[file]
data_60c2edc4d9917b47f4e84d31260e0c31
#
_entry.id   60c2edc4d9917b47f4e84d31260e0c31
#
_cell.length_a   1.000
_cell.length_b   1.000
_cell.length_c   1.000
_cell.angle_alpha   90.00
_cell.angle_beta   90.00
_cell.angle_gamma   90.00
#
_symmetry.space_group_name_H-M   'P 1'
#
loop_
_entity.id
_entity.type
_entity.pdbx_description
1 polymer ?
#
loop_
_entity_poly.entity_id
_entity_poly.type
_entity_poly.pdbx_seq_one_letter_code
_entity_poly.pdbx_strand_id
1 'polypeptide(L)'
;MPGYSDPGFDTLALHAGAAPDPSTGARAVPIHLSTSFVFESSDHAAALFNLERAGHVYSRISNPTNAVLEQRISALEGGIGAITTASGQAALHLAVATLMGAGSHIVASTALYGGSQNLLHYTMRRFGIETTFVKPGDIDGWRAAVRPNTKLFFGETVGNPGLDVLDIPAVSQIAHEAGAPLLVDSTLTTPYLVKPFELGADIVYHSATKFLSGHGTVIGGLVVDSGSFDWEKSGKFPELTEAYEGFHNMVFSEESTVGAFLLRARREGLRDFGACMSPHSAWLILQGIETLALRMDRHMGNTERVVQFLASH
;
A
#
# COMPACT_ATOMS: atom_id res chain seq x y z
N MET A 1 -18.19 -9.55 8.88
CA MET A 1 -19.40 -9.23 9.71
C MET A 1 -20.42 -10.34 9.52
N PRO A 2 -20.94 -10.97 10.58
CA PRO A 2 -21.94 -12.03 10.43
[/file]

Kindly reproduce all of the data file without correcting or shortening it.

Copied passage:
data_60c2edc4d9917b47f4e84d31260e0c31
#
_entry.id   60c2edc4d9917b47f4e84d31260e0c31
#
_cell.length_a   1.000
_cell.length_b   1.000
_cell.length_c   1.000
_cell.angle_alpha   90.00
_cell.angle_beta   90.00
_cell.angle_gamma   90.00
#
_symmetry.space_group_name_H-M   'P 1'
#
loop_
_entity.id
_entity.type
_entity.pdbx_description
1 polymer ?
#
loop_
_entity_poly.entity_id
_entity_poly.type
_entity_poly.pdbx_seq_one_letter_code
_entity_poly.pdbx_strand_id
1 'polypeptide(L)'
;MPGYSDPGFDTLALHAGAAPDPSTGARAVPIHLSTSFVFESSDHAAALFNLERAGHVYSRISNPTNAVLEQRISALEGGIGAITTASGQAALHLAVATLMGAGSHIVASTALYGGSQNLLHYTMRRFGIETTFVKPGDIDGWRAAVRPNTKLFFGETVGNPGLDVLDIPAVSQIAHEAGAPLLVDSTLTTPYLVKPFELGADIVYHSATKFLSGHGTVIGGLVVDSGSFDWEKSGKFPELTEAYEGFHNMVFSEESTVGAFLLRARREGLRDFGACMSPHSAWLILQGIETLALRMDRHMGNTERVVQFLASH
;
A
#
# COMPACT_ATOMS: atom_id res chain seq x y z
N MET A 1 -18.19 -9.55 8.88
CA MET A 1 -19.40 -9.23 9.71
C MET A 1 -20.42 -10.34 9.52
N PRO A 2 -20.94 -10.97 10.58
CA PRO A 2 -21.94 -12.03 10.43